Journalism in the Public Interest

Does the U.S. Pay Families When Drones Kill Innocent Yemenis?

We requested information on how the U.S. handles condolence payments for civilian drone strike deaths in Yemen. But the military won’t reveal a thing.


A U.S. Marine Corps RQ-7B Shadow unmanned aerial vehicle. The military wouldn't reveal any information in response to our request for how the U.S. handles condolence payments for civilian drone strike deaths in Yemen. (U.S. Marine Corps photo by Lance Cpl. Robert R. Carrasco/Released).

There have been nine drone strikes reported in Yemen in the past two weeks – an uptick apparently connected to the Al Qaeda threat that shut down U.S. embassies across the Middle East and Africa. As many as six civilian deaths have also been reported.

President Obama has promised increased transparency around drones, but when asked about the strikes on Friday, Obama wouldn’t even confirm U.S. involvement.

“I will not have a discussion about operational issues,” he said.

The military is also following that line, refusing to release details about what happens when civilians are harmed in these strikes, including if and how families of innocent victims are compensated.

In response to a Freedom of Information Act request, U.S. Central Command told ProPublica it has 33 pages somehow related to condolence payments in Yemen – but it won’t release any of them, or detail what they are.

The military’s letter rejecting our FOIA cites a series of reasons, including classified national security information. (Here’s the letter.)

There’s no way to know what the military is withholding. A Pentagon spokesman told us they haven’t actually made condolence payments in Yemen. But CIA director John Brennan said during his confirmation process in February that the U.S. does offer condolence payments to the families of civilians killed in U.S. strikes. (Both the military and CIA fly drones over Yemen.)    

In May, the White House released new guidelines for targeted killing, saying that there must be a “near certainty that non-combatants will not be injured or killed.” But the administration has said little about how civilian deaths are assessed or handled when they do occur. It has refused to address the U.S. role in almost any particular death – including that of a 10-year-old boy, killed a few weeks after Obama’s promise of increased transparency.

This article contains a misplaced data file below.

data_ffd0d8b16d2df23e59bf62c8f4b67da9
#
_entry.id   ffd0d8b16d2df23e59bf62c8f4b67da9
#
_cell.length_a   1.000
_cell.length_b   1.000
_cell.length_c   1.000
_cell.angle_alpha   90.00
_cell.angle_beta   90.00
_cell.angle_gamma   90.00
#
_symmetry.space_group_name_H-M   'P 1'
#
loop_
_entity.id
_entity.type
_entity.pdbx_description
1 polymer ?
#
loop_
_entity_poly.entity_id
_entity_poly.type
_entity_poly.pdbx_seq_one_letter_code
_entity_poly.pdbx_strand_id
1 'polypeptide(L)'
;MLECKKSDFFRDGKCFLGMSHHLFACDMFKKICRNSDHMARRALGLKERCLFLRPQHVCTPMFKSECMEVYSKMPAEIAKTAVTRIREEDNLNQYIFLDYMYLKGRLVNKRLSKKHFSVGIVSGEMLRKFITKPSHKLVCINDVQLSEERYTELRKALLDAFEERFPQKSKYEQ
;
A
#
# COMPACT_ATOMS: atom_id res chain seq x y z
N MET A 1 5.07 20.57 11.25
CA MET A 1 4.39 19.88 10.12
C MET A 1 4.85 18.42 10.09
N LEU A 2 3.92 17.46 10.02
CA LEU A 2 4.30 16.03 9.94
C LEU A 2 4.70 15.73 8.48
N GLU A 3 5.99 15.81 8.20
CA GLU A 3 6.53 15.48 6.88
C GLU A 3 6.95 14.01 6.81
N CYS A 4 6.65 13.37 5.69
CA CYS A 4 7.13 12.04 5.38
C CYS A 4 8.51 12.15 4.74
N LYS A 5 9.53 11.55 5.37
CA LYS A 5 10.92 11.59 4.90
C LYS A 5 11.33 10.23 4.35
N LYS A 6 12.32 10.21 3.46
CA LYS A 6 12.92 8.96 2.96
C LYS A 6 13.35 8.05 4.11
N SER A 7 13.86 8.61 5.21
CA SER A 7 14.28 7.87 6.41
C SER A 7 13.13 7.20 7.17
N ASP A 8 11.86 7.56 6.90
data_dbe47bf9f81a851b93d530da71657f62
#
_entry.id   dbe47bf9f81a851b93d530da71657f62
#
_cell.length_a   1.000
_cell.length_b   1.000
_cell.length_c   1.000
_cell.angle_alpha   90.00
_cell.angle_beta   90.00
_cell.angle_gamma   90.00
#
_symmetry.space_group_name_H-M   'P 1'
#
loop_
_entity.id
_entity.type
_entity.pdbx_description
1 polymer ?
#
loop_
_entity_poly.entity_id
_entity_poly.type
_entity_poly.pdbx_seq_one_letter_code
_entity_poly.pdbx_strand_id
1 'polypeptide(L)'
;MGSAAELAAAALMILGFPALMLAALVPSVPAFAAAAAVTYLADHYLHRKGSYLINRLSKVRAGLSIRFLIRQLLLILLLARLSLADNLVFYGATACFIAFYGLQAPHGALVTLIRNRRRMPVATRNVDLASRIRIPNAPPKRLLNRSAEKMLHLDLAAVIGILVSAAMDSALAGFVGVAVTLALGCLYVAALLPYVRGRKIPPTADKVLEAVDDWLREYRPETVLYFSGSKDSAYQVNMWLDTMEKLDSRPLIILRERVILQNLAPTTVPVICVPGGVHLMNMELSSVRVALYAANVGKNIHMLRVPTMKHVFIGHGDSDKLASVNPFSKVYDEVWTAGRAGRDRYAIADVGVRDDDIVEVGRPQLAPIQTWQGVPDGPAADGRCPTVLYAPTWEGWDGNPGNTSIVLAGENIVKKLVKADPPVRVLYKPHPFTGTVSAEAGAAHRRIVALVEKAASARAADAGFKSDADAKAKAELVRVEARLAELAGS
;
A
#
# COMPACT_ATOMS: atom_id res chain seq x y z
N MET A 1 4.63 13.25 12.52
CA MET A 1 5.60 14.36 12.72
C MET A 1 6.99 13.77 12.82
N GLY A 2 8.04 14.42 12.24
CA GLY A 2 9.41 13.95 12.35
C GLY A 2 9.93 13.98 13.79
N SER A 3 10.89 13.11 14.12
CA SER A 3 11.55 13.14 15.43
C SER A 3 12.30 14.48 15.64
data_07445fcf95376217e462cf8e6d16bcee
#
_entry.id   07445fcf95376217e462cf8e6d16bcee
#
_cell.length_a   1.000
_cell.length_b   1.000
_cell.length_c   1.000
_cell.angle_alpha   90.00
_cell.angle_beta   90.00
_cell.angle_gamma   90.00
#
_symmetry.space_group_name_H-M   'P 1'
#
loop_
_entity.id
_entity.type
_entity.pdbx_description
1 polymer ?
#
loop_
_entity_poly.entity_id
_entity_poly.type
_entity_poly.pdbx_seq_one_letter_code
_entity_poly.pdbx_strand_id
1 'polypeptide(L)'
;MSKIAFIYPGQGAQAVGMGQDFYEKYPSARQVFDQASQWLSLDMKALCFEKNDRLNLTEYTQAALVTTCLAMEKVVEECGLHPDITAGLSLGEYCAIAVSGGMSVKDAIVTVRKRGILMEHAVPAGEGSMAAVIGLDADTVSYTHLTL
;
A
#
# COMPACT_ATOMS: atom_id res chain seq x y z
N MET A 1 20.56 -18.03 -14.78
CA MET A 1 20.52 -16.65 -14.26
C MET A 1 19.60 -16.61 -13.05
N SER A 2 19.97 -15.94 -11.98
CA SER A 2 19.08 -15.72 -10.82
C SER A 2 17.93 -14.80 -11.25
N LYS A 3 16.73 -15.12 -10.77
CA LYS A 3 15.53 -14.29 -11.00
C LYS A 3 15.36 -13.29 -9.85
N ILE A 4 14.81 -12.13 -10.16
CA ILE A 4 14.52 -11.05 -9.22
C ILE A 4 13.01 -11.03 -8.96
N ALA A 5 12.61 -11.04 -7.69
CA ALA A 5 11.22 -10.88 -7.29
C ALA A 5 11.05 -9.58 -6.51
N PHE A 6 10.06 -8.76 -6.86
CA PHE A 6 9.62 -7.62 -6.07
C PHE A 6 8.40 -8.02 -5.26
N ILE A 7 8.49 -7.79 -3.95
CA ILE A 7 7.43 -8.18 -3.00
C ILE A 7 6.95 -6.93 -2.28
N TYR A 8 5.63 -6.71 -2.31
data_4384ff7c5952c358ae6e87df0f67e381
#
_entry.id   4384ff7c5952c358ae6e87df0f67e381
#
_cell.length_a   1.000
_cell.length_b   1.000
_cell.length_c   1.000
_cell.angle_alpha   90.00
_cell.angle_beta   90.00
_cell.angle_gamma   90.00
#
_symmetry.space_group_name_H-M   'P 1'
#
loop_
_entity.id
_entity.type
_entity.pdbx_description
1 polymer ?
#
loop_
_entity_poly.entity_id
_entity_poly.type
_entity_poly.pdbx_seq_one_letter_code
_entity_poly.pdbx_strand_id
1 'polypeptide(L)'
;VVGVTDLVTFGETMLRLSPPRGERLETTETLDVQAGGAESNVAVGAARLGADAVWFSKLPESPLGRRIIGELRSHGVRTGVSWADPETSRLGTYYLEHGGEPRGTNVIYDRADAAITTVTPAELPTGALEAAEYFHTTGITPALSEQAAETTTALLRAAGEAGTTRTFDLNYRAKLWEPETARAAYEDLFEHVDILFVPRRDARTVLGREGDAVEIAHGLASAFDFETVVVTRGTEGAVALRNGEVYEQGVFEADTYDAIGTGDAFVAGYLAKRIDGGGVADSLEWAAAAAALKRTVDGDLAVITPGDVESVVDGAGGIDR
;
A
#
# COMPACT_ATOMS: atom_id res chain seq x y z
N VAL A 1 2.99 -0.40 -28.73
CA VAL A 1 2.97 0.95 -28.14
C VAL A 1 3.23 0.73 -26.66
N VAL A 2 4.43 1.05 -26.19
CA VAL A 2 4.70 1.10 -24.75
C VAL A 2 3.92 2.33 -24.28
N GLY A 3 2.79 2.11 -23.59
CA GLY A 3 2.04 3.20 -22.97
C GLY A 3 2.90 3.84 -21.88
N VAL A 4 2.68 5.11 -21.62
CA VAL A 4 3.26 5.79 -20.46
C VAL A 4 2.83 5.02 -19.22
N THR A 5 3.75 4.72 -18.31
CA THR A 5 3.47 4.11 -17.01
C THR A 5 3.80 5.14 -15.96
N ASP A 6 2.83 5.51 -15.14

Outside reporting on drone strike deaths is spotty and often conflicted. On Sunday, a Yemeni activist and journalist named three civilians who had been injured, “just hanging arnd n thir neighborhood.” Another recent strike killed up to five “militants,” according to Reuters and other news agencies. But Yemenis reported on Twitter that a child was also killed. (The White House declined to comment to ProPublica on the recent strikes or on condolence payments.)

In Afghanistan, the U.S. has long given out condolence payments, which military leaders have come to see as a key part of the battle for hearts and minds. What might seem like a callous exercise – assigning a dollar amount to a human life – is also embraced by many humanitarian groups. The Center for Civilians in Conflict, for example, sees it as a way to help families financially and as “a gesture of respect.” In fiscal year 2012, condolence payments in Afghanistan totaled nearly a million dollars.